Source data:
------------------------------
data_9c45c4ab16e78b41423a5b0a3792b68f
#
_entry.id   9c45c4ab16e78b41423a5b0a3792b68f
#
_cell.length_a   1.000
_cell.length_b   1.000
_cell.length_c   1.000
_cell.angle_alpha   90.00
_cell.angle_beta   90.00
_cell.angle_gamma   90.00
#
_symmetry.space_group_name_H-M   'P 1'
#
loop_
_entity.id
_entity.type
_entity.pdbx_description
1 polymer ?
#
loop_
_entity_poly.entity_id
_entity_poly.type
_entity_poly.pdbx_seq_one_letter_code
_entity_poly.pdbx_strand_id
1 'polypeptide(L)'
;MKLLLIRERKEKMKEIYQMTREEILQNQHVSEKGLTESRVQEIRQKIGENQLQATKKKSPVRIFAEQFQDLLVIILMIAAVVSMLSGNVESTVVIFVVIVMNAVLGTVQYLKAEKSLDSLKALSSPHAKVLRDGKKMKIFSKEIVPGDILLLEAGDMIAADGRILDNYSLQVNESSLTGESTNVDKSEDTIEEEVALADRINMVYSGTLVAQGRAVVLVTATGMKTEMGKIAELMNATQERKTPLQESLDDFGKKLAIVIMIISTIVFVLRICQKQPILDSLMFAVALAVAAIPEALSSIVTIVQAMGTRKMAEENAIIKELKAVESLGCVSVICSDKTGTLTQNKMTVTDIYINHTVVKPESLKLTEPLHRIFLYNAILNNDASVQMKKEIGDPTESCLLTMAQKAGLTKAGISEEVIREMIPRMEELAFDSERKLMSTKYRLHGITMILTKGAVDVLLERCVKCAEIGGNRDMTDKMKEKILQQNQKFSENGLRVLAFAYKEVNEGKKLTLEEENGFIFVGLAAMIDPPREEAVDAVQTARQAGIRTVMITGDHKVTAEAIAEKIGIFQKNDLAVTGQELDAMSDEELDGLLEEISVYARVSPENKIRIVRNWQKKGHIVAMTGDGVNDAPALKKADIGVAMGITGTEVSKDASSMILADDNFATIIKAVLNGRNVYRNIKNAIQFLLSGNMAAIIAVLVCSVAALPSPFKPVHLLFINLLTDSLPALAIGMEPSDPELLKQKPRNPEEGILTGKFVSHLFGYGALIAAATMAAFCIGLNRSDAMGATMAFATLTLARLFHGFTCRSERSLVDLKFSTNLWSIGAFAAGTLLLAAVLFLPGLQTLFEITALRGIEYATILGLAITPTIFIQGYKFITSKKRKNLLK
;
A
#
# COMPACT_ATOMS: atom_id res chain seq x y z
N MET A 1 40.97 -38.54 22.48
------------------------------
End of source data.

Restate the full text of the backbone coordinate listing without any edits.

data_9c45c4ab16e78b41423a5b0a3792b68f
#
_entry.id   9c45c4ab16e78b41423a5b0a3792b68f
#
_cell.length_a   1.000
_cell.length_b   1.000
_cell.length_c   1.000
_cell.angle_alpha   90.00
_cell.angle_beta   90.00
_cell.angle_gamma   90.00
#
_symmetry.space_group_name_H-M   'P 1'
#
loop_
_entity.id
_entity.type
_entity.pdbx_description
1 polymer ?
#
loop_
_entity_poly.entity_id
_entity_poly.type
_entity_poly.pdbx_seq_one_letter_code
_entity_poly.pdbx_strand_id
1 'polypeptide(L)'
;MKLLLIRERKEKMKEIYQMTREEILQNQHVSEKGLTESRVQEIRQKIGENQLQATKKKSPVRIFAEQFQDLLVIILMIAAVVSMLSGNVESTVVIFVVIVMNAVLGTVQYLKAEKSLDSLKALSSPHAKVLRDGKKMKIFSKEIVPGDILLLEAGDMIAADGRILDNYSLQVNESSLTGESTNVDKSEDTIEEEVALADRINMVYSGTLVAQGRAVVLVTATGMKTEMGKIAELMNATQERKTPLQESLDDFGKKLAIVIMIISTIVFVLRICQKQPILDSLMFAVALAVAAIPEALSSIVTIVQAMGTRKMAEENAIIKELKAVESLGCVSVICSDKTGTLTQNKMTVTDIYINHTVVKPESLKLTEPLHRIFLYNAILNNDASVQMKKEIGDPTESCLLTMAQKAGLTKAGISEEVIREMIPRMEELAFDSERKLMSTKYRLHGITMILTKGAVDVLLERCVKCAEIGGNRDMTDKMKEKILQQNQKFSENGLRVLAFAYKEVNEGKKLTLEEENGFIFVGLAAMIDPPREEAVDAVQTARQAGIRTVMITGDHKVTAEAIAEKIGIFQKNDLAVTGQELDAMSDEELDGLLEEISVYARVSPENKIRIVRNWQKKGHIVAMTGDGVNDAPALKKADIGVAMGITGTEVSKDASSMILADDNFATIIKAVLNGRNVYRNIKNAIQFLLSGNMAAIIAVLVCSVAALPSPFKPVHLLFINLLTDSLPALAIGMEPSDPELLKQKPRNPEEGILTGKFVSHLFGYGALIAAATMAAFCIGLNRSDAMGATMAFATLTLARLFHGFTCRSERSLVDLKFSTNLWSIGAFAAGTLLLAAVLFLPGLQTLFEITALRGIEYATILGLAITPTIFIQGYKFITSKKRKNLLK
;
A
#
# COMPACT_ATOMS: atom_id res chain seq x y z
N MET A 1 40.97 -38.54 22.48